Multicultural Dermatology Clinic
Our Multicultural Dermatology Clinic focuses on providing diagnosis and management of disorders of the skin and hair in patients from all cultural backgrounds. We specialize in care for darker skin types, and understand different cultural routines that can affect skin and hair health. Although many dermatologic conditions are common to all skin types, there are certain considerations for treatments and outcomes which may vary based on the skin's pigmentation.
Erica Stevens, MD
Dr. Erica Stevens is a board-certified dermatologist, who provides general medical dermatology diagnosis and treatment to patients of all ages. She has a special interest in skin and hair conditions in patients of ethnic heritage and directs our new Multicultural Dermatology Clinic. She is a Clinical Lecturer in the Department of Dermatology at the University of Michigan.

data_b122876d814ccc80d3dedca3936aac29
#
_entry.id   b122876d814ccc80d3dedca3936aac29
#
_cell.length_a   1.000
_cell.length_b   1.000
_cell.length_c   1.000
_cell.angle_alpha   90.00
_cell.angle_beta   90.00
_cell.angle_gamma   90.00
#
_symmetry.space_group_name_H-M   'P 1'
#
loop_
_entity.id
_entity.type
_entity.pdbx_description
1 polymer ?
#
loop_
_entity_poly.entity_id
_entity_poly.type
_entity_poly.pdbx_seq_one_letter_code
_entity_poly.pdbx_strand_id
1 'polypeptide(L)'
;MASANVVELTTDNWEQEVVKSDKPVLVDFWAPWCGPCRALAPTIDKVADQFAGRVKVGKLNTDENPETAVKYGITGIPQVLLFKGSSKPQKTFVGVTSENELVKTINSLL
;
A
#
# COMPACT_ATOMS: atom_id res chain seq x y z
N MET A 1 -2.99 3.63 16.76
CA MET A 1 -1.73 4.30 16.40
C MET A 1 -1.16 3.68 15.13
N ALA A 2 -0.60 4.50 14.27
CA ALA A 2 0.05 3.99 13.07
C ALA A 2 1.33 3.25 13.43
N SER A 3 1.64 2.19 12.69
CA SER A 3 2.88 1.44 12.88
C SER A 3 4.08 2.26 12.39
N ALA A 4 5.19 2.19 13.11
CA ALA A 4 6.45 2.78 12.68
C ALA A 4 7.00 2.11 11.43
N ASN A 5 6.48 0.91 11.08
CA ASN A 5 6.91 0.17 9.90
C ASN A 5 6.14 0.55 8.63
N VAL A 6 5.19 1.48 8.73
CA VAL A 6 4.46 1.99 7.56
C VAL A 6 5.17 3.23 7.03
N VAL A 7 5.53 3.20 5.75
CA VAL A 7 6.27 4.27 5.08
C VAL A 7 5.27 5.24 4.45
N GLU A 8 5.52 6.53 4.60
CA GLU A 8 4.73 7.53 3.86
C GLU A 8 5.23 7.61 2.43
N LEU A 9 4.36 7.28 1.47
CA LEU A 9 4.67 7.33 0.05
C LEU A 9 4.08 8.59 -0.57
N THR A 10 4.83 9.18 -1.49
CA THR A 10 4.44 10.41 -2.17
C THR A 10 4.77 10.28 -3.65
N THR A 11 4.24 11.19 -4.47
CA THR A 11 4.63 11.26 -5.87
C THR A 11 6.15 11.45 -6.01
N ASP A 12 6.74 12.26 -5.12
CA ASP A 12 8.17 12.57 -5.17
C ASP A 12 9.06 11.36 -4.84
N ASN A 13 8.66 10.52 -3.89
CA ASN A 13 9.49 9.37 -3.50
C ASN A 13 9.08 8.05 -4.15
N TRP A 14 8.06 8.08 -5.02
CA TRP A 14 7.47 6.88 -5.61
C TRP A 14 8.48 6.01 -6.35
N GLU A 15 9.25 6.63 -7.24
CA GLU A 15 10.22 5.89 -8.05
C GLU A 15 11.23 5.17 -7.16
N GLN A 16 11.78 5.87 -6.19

- Acne / Acne Scarring - Acne is a common skin condition characterized by inflammation of clogged pores. In darker skin tones, the skin's healing process from acne may result in dark spots or a pitted texture
- Flaky, Scaly Skin (seborrheic dermatitis) - Patches of scaly skin often appearing around the scalp and face. The skin may itch, burn, or flake off
- Eczema - Long-lasting itchy rash, can cause irregular skin pigmentation
- Hair Loss (alopecia) - Thinning of the hair, or damage to hair follicles
- Irregular Skin Pigmentation - Hyperpigmentation (darker color) or hypopigmentation (lighter color) of the skin. Dark skin tones are more susceptible to skin discoloration after healing from trauma to skin
- Melasma - The discoloration of facial skin can result from hormonal changes in women or from sun exposure
- Vitiligo - Patches of absent pigment of the skin
- Overgrown Scar Tissue (keloids) - Irregular raised skin that develops after an incision or injury to the skin
- Razor Bumps (pseudofolliculitis barbae) - Bumps caused by ingrown hairs as a result of shaving